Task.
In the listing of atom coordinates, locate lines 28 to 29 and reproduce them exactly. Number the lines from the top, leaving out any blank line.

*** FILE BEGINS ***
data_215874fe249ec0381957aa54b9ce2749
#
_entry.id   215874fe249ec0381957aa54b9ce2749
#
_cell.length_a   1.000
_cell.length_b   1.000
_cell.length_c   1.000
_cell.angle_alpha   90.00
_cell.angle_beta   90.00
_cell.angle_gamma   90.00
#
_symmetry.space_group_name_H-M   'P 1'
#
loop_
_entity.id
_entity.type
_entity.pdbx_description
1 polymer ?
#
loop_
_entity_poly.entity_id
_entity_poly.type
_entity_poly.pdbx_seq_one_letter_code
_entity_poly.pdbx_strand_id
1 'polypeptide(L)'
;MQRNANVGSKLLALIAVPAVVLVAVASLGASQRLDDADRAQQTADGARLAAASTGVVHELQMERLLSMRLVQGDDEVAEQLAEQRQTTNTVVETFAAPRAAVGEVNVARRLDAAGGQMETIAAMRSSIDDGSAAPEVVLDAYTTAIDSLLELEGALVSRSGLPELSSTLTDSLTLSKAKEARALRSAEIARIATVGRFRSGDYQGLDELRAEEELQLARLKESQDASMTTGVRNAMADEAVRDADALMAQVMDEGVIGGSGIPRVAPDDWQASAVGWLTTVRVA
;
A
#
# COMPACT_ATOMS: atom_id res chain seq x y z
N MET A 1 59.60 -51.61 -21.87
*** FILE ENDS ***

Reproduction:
A
#